diff is a mightly command line tool found in most of Unix and Unix-like operating systems. diff helps you to find differences between files and directories.
Things You Can Do with Unix Diff
- Compare files with diff
- Compare directories with diff
- Compare binary files with diff
- Compare backup copies to current files
How To Use Unix Diff
In its simplest form, compares two text files – you provide their names as command line options.
Let's create two files first:
greys@maverick:~ $ touch try greys@maverick:~ $ touch try2
Diff won't show any difference because they're exactly the same – empty new files:
greys@maverick:~ $ diff try try2
If we change one of the files by adding the hello word to it, see what happens:
greys@maverick:~ $ echo "hello" >> try2 greys@maverick:~ $ diff try try2 0a1 > hello
Diff spotted the difference and indicated, which file has it (> means second file, the file in the right section of the command line).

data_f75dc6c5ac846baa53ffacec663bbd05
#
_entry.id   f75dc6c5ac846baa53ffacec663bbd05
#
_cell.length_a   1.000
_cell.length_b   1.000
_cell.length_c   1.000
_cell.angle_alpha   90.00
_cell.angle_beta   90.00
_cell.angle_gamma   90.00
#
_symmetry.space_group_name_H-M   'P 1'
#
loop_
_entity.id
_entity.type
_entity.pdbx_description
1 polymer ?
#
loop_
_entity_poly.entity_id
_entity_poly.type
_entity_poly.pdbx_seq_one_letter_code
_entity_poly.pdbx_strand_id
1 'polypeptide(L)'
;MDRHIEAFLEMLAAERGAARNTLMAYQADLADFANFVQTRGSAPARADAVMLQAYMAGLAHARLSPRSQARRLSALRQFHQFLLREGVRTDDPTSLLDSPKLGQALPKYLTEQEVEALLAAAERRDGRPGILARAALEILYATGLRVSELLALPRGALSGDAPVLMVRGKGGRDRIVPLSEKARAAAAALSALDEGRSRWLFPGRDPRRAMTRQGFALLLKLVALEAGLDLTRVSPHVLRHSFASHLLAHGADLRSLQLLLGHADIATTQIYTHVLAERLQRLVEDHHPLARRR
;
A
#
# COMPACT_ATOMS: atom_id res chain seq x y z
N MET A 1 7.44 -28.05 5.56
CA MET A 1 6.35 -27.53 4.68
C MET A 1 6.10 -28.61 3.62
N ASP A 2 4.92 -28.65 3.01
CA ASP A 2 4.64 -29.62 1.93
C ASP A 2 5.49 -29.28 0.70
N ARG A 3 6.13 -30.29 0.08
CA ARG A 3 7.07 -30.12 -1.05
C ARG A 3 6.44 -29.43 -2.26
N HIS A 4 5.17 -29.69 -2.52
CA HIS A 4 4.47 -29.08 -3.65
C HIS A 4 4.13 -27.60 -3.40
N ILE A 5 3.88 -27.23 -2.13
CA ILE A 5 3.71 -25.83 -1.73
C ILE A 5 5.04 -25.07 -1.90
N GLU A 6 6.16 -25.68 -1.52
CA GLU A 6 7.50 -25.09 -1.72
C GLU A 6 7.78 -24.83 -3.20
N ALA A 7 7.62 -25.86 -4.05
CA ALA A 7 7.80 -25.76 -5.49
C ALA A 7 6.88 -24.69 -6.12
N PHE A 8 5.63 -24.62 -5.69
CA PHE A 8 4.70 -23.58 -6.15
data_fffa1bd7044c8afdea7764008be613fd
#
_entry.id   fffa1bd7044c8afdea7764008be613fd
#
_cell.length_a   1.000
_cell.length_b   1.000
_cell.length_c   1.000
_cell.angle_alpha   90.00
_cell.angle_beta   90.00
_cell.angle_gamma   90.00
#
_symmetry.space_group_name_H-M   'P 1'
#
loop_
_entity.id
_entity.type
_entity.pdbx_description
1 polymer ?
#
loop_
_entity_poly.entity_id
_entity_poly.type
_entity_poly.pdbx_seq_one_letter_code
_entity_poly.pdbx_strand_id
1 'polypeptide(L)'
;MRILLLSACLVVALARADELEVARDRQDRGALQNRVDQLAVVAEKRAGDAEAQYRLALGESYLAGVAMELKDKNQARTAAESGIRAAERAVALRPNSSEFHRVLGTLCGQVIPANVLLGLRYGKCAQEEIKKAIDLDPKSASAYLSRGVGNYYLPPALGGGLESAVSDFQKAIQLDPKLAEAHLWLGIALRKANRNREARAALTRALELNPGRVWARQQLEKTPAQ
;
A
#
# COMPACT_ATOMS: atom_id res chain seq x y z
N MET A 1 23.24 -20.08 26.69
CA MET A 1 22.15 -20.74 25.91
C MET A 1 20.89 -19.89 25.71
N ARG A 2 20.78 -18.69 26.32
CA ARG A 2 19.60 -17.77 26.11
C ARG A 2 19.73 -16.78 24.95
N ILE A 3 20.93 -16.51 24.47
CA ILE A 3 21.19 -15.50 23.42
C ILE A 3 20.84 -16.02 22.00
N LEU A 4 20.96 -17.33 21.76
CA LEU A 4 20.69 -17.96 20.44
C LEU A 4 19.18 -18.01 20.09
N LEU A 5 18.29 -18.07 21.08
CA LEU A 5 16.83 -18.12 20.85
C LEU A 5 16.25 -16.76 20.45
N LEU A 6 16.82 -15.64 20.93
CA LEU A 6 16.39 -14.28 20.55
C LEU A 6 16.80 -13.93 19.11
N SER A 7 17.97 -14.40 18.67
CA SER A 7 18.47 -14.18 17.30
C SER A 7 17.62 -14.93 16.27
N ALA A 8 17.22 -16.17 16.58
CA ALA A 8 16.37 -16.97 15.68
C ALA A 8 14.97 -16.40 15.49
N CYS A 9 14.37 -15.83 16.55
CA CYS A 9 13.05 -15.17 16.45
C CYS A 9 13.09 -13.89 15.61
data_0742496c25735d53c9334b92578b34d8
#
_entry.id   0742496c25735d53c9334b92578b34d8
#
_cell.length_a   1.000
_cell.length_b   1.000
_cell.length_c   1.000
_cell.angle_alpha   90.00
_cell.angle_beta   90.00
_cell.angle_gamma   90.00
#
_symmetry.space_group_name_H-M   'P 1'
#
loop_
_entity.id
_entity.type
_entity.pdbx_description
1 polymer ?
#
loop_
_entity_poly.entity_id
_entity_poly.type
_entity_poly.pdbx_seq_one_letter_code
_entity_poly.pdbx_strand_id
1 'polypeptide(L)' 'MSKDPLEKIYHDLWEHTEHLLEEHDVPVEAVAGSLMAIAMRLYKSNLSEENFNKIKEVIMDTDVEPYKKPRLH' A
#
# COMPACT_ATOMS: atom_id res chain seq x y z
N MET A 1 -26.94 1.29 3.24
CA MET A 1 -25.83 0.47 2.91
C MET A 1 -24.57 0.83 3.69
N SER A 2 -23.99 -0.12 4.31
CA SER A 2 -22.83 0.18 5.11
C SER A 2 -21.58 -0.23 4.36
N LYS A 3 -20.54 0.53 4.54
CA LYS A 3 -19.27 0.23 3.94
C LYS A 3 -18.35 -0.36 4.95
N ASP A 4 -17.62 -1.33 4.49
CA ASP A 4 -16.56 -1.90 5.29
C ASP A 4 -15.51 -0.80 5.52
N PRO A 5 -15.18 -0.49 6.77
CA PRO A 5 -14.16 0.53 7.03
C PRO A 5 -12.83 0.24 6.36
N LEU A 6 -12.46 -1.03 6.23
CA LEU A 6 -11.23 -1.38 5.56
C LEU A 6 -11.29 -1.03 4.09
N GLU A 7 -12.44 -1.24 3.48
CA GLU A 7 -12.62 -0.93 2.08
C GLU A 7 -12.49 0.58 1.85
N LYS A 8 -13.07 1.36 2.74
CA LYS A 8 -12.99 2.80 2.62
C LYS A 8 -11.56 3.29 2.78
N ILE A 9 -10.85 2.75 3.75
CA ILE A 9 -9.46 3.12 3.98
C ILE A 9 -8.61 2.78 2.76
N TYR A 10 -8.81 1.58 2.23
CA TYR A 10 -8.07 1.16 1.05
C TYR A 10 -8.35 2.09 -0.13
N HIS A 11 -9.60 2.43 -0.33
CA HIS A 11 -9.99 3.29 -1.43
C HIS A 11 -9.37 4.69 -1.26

Now, let's add something else to the first file to make things a bit more interesting:
greys@maverick:~ $ echo "hi" >> try greys@maverick:~ $ diff try ttry2 1c1 < hi --- > hello
See? diff now highlighted that the first file (< pointing to the file in the left part of the command line you specified) also has a line that's different from second file.
If we now add exactly the same line to both files, diff will ignore it because it only shows what's different:
greys@maverick:~ $ echo "test" >> try greys@maverick:~ $ echo "test" >> try2 greys@maverick:~ $ cat try hi test greys@maverick:~ $ cat try2 hello test greys@maverick:~ $ greys@maverick:~ $ diff try try2 1c1 < hi --- > hello
That's it for today! I'll show you some advanced usages of the diff command some other time.